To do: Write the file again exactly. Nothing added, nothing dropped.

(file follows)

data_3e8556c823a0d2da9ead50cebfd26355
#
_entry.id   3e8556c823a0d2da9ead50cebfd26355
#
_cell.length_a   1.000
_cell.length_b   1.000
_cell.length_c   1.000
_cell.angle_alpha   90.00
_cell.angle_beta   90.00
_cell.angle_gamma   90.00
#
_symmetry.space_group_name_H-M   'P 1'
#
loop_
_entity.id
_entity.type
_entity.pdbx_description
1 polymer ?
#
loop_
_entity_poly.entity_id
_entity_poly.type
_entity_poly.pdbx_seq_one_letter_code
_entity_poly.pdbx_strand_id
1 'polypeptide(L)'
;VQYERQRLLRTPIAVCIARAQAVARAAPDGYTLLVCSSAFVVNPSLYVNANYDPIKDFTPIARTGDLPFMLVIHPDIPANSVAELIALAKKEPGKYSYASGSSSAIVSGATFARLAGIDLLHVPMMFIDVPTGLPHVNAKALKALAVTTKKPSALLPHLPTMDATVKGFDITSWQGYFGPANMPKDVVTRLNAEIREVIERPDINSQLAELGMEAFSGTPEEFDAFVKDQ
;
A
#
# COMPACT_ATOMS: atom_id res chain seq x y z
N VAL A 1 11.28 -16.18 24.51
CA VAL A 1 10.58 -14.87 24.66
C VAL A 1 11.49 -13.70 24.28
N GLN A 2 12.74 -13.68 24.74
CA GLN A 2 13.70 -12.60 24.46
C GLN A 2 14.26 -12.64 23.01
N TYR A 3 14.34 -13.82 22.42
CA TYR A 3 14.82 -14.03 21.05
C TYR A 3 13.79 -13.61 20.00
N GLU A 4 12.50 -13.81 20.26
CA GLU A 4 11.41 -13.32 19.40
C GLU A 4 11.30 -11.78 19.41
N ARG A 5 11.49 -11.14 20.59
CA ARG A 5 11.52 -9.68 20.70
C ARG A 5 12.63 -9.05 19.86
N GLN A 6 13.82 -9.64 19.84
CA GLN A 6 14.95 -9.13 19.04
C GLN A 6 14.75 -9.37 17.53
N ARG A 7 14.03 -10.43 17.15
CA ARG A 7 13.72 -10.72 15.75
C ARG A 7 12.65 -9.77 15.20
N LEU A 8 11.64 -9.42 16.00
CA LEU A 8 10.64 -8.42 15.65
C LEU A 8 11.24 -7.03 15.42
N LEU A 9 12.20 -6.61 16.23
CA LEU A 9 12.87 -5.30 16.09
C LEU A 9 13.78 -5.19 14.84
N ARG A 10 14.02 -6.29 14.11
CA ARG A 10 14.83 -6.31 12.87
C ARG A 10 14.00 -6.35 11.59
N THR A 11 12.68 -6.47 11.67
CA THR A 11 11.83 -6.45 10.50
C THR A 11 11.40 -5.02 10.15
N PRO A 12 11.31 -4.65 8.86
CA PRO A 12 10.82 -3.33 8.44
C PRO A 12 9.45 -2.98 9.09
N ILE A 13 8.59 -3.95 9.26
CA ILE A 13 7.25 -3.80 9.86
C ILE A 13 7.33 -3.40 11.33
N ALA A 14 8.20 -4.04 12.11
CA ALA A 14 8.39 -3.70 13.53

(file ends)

data_3e8556c823a0d2da9ead50cebfd26355
#
_entry.id   3e8556c823a0d2da9ead50cebfd26355
#
_cell.length_a   1.000
_cell.length_b   1.000
_cell.length_c   1.000
_cell.angle_alpha   90.00
_cell.angle_beta   90.00
_cell.angle_gamma   90.00
#
_symmetry.space_group_name_H-M   'P 1'
#
loop_
_entity.id
_entity.type
_entity.pdbx_description
1 polymer ?
#
loop_
_entity_poly.entity_id
_entity_poly.type
_entity_poly.pdbx_seq_one_letter_code
_entity_poly.pdbx_strand_id
1 'polypeptide(L)'
;VQYERQRLLRTPIAVCIARAQAVARAAPDGYTLLVCSSAFVVNPSLYVNANYDPIKDFTPIARTGDLPFMLVIHPDIPANSVAELIALAKKEPGKYSYASGSSSAIVSGATFARLAGIDLLHVPMMFIDVPTGLPHVNAKALKALAVTTKKPSALLPHLPTMDATVKGFDITSWQGYFGPANMPKDVVTRLNAEIREVIERPDINSQLAELGMEAFSGTPEEFDAFVKDQ
;
A
#
# COMPACT_ATOMS: atom_id res chain seq x y z
N VAL A 1 11.28 -16.18 24.51
CA VAL A 1 10.58 -14.87 24.66
C VAL A 1 11.49 -13.70 24.28
N GLN A 2 12.74 -13.68 24.74
CA GLN A 2 13.70 -12.60 24.46
C GLN A 2 14.26 -12.64 23.01
N TYR A 3 14.34 -13.82 22.42
CA TYR A 3 14.82 -14.03 21.05
C TYR A 3 13.79 -13.61 20.00
N GLU A 4 12.50 -13.81 20.26
CA GLU A 4 11.41 -13.32 19.40
C GLU A 4 11.30 -11.78 19.41
N ARG A 5 11.49 -11.14 20.59
CA ARG A 5 11.52 -9.68 20.70
C ARG A 5 12.63 -9.05 19.86
N GLN A 6 13.82 -9.64 19.84
CA GLN A 6 14.95 -9.13 19.04
C GLN A 6 14.75 -9.37 17.53
N ARG A 7 14.03 -10.43 17.15
CA ARG A 7 13.72 -10.72 15.75
C ARG A 7 12.65 -9.77 15.20
N LEU A 8 11.64 -9.42 16.00
CA LEU A 8 10.64 -8.42 15.65
C LEU A 8 11.24 -7.03 15.42
N LEU A 9 12.20 -6.61 16.23
CA LEU A 9 12.87 -5.30 16.09
C LEU A 9 13.78 -5.19 14.84
N ARG A 10 14.02 -6.29 14.11
CA ARG A 10 14.83 -6.31 12.87
C ARG A 10 14.00 -6.35 11.59
N THR A 11 12.68 -6.47 11.67
CA THR A 11 11.83 -6.45 10.50
C THR A 11 11.40 -5.02 10.15
N PRO A 12 11.31 -4.65 8.86
CA PRO A 12 10.82 -3.33 8.44
C PRO A 12 9.45 -2.98 9.09
N ILE A 13 8.59 -3.95 9.26
CA ILE A 13 7.25 -3.80 9.86
C ILE A 13 7.33 -3.40 11.33
N ALA A 14 8.20 -4.04 12.11
CA ALA A 14 8.39 -3.70 13.53